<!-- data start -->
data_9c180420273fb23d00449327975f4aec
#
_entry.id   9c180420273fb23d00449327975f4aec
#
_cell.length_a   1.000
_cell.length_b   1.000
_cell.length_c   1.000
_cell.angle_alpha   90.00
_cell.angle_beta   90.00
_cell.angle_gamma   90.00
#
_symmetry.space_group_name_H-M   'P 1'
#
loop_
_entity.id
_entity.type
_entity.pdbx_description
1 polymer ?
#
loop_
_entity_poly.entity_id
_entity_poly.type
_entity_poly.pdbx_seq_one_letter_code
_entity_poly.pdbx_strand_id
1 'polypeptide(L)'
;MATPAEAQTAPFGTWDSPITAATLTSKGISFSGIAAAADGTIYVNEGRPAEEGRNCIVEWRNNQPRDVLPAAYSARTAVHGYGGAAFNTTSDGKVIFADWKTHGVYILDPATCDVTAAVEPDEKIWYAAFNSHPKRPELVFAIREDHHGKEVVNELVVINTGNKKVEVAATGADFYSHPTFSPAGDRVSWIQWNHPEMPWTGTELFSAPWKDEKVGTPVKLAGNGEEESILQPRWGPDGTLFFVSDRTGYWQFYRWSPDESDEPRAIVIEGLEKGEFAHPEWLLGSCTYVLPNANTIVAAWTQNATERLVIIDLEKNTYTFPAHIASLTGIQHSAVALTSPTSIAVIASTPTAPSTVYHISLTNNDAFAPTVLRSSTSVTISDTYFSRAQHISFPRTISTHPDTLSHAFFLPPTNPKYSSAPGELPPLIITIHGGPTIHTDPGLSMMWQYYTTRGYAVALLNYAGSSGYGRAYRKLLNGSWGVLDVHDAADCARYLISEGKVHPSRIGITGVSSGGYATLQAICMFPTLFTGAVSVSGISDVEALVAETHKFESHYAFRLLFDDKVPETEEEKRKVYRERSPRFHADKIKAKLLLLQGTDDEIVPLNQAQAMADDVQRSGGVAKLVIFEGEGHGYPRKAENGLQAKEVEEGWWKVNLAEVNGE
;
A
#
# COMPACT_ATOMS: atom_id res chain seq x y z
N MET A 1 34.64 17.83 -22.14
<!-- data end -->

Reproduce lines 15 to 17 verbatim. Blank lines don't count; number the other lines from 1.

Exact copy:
_entity.id
_entity.type
_entity.pdbx_description